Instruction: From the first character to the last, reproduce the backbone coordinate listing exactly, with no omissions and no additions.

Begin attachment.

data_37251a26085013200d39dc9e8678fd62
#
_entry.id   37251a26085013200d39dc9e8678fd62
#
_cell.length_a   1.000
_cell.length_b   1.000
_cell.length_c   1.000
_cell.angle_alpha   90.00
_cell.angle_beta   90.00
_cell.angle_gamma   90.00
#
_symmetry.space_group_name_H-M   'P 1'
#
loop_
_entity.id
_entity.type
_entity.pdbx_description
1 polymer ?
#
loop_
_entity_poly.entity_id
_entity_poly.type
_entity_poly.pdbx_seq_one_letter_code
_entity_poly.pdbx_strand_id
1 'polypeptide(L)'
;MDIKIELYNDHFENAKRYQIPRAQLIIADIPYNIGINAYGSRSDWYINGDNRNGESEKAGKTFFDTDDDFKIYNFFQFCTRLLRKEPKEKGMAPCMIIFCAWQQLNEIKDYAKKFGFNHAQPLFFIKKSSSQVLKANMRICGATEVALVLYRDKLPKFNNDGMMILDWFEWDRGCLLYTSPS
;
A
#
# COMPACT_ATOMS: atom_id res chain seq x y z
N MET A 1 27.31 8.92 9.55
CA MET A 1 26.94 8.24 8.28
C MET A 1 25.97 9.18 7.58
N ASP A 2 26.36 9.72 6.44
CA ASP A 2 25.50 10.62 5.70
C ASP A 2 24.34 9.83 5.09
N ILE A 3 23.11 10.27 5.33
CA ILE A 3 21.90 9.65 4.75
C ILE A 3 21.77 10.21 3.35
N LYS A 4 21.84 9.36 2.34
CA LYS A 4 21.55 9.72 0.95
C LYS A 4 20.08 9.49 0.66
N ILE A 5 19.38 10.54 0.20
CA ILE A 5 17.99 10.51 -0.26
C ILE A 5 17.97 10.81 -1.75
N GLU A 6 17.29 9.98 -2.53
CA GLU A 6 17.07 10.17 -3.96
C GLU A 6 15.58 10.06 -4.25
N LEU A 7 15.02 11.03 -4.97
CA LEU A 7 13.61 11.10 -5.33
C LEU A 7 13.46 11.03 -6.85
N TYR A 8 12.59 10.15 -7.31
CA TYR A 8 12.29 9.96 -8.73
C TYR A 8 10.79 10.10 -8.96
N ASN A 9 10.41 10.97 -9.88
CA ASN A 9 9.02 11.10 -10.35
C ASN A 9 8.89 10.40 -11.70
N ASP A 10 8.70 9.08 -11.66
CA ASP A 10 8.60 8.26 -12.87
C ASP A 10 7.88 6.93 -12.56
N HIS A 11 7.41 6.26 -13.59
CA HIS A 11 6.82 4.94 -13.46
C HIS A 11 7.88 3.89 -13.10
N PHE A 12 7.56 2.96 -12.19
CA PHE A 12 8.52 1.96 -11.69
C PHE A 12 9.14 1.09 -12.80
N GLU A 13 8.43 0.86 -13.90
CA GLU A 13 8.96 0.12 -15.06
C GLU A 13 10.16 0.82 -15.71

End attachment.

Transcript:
data_37251a26085013200d39dc9e8678fd62
#
_entry.id   37251a26085013200d39dc9e8678fd62
#
_cell.length_a   1.000
_cell.length_b   1.000
_cell.length_c   1.000
_cell.angle_alpha   90.00
_cell.angle_beta   90.00
_cell.angle_gamma   90.00
#
_symmetry.space_group_name_H-M   'P 1'
#
loop_
_entity.id
_entity.type
_entity.pdbx_description
1 polymer ?
#
loop_
_entity_poly.entity_id
_entity_poly.type
_entity_poly.pdbx_seq_one_letter_code
_entity_poly.pdbx_strand_id
1 'polypeptide(L)'
;MDIKIELYNDHFENAKRYQIPRAQLIIADIPYNIGINAYGSRSDWYINGDNRNGESEKAGKTFFDTDDDFKIYNFFQFCTRLLRKEPKEKGMAPCMIIFCAWQQLNEIKDYAKKFGFNHAQPLFFIKKSSSQVLKANMRICGATEVALVLYRDKLPKFNNDGMMILDWFEWDRGCLLYTSPS
;
A
#
# COMPACT_ATOMS: atom_id res chain seq x y z
N MET A 1 27.31 8.92 9.55
CA MET A 1 26.94 8.24 8.28
C MET A 1 25.97 9.18 7.58
N ASP A 2 26.36 9.72 6.44
CA ASP A 2 25.50 10.62 5.70
C ASP A 2 24.34 9.83 5.09
N ILE A 3 23.11 10.27 5.33
CA ILE A 3 21.90 9.65 4.75
C ILE A 3 21.77 10.21 3.35
N LYS A 4 21.84 9.36 2.34
CA LYS A 4 21.55 9.72 0.95
C LYS A 4 20.08 9.49 0.66
N ILE A 5 19.38 10.54 0.20
CA ILE A 5 17.99 10.51 -0.26
C ILE A 5 17.97 10.81 -1.75
N GLU A 6 17.29 9.98 -2.53
CA GLU A 6 17.07 10.17 -3.96
C GLU A 6 15.58 10.06 -4.25
N LEU A 7 15.02 11.03 -4.97
CA LEU A 7 13.61 11.10 -5.33
C LEU A 7 13.46 11.03 -6.85
N TYR A 8 12.59 10.15 -7.31
CA TYR A 8 12.29 9.96 -8.73
C TYR A 8 10.79 10.10 -8.96
N ASN A 9 10.41 10.97 -9.88
CA ASN A 9 9.02 11.10 -10.35
C ASN A 9 8.89 10.40 -11.70
N ASP A 10 8.70 9.08 -11.66
CA ASP A 10 8.60 8.26 -12.87
C ASP A 10 7.88 6.93 -12.56
N HIS A 11 7.41 6.26 -13.59
CA HIS A 11 6.82 4.94 -13.46
C HIS A 11 7.88 3.89 -13.10
N PHE A 12 7.56 2.96 -12.19
CA PHE A 12 8.52 1.96 -11.69
C PHE A 12 9.14 1.09 -12.80
N GLU A 13 8.43 0.86 -13.90
CA GLU A 13 8.96 0.12 -15.06
C GLU A 13 10.16 0.82 -15.71